Shanker Singham is a UK and US citizen and one of the world's leading trade and competition lawyers, a recognized author and adviser to governments and companies. He has authored the leading academic text book on the subject of trade, competition and regulatory frameworks, as well as lectured, written and spoken extensively, including over one hundred articles and book chapters. He has been featured in various articles and media publications surrounding his expertise in the fields of trade and competition. His more recent developments have been in the areas of Anti-Competitive Market Distortions and the efforts to reduce barriers to free trade on a global basis. Shanker has also begun work on identifying and measuring international inhibitors to entrepreneurship and the successful creation of the preconditions necessary for individuals' success. He is the founder of the International Roundtable on Trade and Competition (1997), the Competitiveness and Enterprise Cities Project (“CECP”) (2013), and the lead author of the SRB economic model to measure Anti-Competitive Market Distortions.
Shanker founded the Roundtable on Trade and Competition in 1997 as a way of promoting the notion of free trade, competitive markets and property rights protection around the world, having learned the lessons of the openings in the former Soviet sphere, Latin America and China and India's re-insertion into the global economy.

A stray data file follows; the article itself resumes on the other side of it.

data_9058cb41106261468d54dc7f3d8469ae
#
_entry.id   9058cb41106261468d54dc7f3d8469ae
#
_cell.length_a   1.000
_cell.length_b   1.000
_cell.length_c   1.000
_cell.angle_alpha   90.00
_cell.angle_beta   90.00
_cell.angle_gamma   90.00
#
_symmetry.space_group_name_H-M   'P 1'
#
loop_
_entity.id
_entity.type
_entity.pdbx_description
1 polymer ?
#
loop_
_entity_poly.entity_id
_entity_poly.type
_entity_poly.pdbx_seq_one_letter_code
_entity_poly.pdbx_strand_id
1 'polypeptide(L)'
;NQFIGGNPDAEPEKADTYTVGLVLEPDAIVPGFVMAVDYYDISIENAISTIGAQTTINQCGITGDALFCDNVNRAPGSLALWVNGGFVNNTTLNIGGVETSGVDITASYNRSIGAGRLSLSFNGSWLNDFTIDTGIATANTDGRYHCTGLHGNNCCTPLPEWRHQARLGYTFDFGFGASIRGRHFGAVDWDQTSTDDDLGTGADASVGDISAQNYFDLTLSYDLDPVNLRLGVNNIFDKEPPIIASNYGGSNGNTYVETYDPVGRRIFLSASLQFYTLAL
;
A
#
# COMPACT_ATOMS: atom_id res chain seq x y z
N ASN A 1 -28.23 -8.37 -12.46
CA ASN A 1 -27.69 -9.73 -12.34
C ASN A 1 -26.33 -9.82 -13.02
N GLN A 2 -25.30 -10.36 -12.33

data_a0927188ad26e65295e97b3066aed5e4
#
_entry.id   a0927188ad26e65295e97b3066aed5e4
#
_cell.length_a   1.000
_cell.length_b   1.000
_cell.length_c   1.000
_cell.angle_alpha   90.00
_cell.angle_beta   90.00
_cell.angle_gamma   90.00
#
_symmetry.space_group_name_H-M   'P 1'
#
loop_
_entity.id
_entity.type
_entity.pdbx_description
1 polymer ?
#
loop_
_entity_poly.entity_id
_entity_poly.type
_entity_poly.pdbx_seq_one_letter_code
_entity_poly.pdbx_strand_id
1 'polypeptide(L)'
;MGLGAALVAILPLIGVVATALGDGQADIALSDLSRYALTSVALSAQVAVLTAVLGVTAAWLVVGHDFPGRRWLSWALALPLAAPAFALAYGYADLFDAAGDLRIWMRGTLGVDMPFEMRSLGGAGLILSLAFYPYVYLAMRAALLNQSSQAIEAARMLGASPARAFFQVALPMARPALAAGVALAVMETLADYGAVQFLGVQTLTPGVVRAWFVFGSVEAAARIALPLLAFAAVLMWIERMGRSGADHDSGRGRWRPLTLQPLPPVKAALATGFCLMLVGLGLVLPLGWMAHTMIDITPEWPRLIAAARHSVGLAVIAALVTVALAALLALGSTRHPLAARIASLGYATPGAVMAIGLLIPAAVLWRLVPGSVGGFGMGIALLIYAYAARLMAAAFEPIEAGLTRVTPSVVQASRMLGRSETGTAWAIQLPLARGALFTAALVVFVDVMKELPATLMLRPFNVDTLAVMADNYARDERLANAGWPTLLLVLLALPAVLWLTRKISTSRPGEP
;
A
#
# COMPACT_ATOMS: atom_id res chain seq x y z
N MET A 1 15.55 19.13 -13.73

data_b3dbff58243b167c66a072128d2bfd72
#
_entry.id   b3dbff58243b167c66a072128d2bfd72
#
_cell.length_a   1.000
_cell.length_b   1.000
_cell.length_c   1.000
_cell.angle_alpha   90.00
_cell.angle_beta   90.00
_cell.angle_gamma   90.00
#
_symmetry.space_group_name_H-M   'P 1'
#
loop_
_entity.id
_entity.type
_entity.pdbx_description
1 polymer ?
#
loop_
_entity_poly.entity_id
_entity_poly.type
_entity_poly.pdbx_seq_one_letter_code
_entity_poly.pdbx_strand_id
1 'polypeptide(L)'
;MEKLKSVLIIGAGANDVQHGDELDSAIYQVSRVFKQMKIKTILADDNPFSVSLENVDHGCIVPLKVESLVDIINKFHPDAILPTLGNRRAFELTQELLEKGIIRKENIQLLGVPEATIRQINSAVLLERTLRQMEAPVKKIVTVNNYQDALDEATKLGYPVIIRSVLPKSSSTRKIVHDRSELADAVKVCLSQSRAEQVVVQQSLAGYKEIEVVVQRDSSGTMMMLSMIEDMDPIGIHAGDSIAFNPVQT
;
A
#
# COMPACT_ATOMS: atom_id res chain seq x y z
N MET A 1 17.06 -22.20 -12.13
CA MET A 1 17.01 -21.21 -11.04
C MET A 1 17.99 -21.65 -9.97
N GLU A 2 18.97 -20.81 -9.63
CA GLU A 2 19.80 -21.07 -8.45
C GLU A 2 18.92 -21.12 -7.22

Shanker is a cleared advisor to the United States Trade Representative and Department of Commerce, and is a Non-Government Adviser to the International Competition Network, where he has worked on competition advocacy, unilateral conduct and merger matters. He has also been a senior trade and economics adviser to a number of political candidates including Democratic Governors Lawton Chiles and Buddy McKay of Florida as well as Governor Mitt Romney’s Presidential campaigns in 2008 and 2012, and the Presidential campaign of Senator Marco Rubio in 2016.
He has worked with governments and multi-national companies on trade, competition and regulatory issues in fifty countries around the world. Between 1997 and 2005, he chaired the International Roundtable on Trade and Competition which hosted an annual meeting in Miami for the heads of competition agencies in Latin America, as well as other government ministries. Between 2005 and 2008, the Roundtable hosted a meeting in Singapore for Asian competition agencies.
He is regularly quoted on issues of trade, competition, regulatory systems and their ability to lift the poor out of poverty. Some examples are included below.
"The train of trade in the 21st century is different, but we insist on driving that train on the old lines. Instead we must change the lines, and develop a new architecture to frame the real trade issues of the day. That architecture must now find a way of harnessing the very real mercantilist impulse in nations, which has always been with us, to ratchet down internal barriers, distortions, and anticompetitive practices." - Bloomberg BusinessWeek, August 13, 2008
"Free trade was supposed to open entire new markets to goods and services from other countries. It was supposed to fuel competition, lower prices and increase choice for consumers. But free trade does not work if the market is rigged against competition." - The Financial Times, October 15, 2012